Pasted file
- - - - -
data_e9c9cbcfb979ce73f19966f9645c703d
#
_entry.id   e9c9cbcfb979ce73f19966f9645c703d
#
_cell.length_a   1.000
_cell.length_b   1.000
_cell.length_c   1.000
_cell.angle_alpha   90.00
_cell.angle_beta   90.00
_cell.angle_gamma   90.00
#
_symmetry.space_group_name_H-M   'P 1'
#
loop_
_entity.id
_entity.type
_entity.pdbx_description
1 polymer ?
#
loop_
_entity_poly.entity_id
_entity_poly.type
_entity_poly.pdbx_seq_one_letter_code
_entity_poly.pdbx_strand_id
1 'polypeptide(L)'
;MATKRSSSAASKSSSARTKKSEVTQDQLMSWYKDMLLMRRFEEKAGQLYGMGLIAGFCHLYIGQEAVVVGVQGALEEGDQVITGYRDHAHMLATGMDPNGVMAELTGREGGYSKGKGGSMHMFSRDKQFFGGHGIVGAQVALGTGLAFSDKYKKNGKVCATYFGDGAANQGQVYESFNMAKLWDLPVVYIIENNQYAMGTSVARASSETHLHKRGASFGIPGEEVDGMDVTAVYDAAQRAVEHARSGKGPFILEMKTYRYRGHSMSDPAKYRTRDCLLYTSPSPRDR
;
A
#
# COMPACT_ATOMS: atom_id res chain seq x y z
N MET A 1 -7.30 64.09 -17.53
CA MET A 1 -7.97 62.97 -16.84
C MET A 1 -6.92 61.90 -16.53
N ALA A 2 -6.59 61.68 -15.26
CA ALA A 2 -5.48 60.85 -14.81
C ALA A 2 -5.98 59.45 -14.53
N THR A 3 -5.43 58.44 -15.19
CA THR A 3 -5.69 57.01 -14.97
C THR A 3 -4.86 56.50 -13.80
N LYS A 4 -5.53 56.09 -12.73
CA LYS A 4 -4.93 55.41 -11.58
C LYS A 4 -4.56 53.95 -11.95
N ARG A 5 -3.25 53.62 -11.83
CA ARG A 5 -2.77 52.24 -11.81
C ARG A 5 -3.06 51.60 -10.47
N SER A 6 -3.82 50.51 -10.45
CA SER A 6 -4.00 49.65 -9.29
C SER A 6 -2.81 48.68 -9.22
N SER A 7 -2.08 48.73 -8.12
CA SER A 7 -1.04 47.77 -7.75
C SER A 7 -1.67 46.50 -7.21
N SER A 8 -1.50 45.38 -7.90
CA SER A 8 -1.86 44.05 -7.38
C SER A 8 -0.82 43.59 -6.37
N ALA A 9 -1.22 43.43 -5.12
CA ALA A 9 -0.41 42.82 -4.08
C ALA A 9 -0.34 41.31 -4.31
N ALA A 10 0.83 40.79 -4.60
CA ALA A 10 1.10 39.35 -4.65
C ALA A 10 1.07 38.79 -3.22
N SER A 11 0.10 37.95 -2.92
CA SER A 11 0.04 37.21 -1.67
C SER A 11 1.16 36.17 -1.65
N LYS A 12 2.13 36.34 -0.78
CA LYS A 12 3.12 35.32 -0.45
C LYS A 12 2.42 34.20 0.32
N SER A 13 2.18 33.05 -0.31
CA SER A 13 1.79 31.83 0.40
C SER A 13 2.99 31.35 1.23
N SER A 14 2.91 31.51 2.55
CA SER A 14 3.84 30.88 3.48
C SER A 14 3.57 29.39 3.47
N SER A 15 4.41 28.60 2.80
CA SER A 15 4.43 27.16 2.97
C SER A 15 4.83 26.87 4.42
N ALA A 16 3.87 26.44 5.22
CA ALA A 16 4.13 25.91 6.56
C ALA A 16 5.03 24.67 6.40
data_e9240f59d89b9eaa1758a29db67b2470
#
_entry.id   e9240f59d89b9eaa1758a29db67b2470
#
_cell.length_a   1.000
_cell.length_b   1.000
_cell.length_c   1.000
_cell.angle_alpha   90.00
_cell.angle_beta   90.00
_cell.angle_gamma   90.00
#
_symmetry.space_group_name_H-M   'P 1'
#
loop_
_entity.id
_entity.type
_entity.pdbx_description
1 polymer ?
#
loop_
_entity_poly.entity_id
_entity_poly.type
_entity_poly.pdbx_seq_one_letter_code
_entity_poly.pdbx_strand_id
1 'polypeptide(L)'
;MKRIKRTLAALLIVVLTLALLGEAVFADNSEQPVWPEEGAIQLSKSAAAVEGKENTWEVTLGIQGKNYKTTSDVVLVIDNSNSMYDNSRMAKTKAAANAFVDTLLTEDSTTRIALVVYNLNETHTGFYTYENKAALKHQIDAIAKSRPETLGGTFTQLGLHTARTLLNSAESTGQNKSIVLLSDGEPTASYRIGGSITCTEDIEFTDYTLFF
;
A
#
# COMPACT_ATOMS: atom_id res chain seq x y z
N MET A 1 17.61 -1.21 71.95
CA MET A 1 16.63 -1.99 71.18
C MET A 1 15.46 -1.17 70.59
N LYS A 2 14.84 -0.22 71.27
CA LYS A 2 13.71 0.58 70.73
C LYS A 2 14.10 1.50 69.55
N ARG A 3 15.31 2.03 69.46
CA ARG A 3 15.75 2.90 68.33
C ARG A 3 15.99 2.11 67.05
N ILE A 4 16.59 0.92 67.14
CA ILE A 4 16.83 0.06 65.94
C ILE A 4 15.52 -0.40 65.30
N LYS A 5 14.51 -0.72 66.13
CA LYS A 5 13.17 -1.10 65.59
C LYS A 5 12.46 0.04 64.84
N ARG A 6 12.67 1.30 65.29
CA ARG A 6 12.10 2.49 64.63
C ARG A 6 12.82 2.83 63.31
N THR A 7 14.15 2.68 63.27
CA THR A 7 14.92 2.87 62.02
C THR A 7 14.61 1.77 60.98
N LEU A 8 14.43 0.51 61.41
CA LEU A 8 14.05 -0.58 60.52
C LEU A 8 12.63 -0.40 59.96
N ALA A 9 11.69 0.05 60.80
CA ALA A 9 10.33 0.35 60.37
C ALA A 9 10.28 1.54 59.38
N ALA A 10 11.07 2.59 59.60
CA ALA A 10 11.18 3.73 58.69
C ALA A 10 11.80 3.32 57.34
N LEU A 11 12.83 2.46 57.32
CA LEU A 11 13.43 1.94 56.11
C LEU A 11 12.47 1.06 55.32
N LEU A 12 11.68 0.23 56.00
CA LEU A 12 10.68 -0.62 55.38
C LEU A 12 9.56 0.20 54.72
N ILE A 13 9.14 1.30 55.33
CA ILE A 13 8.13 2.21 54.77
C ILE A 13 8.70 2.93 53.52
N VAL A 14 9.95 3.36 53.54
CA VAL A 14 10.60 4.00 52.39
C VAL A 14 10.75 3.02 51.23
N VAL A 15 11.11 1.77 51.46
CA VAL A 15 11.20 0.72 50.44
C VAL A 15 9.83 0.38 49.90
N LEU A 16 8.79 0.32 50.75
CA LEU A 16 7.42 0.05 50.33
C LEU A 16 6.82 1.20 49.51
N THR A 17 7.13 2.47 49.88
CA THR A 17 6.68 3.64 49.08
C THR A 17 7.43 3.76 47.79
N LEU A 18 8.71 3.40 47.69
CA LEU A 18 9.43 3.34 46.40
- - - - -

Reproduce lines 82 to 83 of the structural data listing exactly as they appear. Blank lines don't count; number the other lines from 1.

#
_cell.length_a   1.000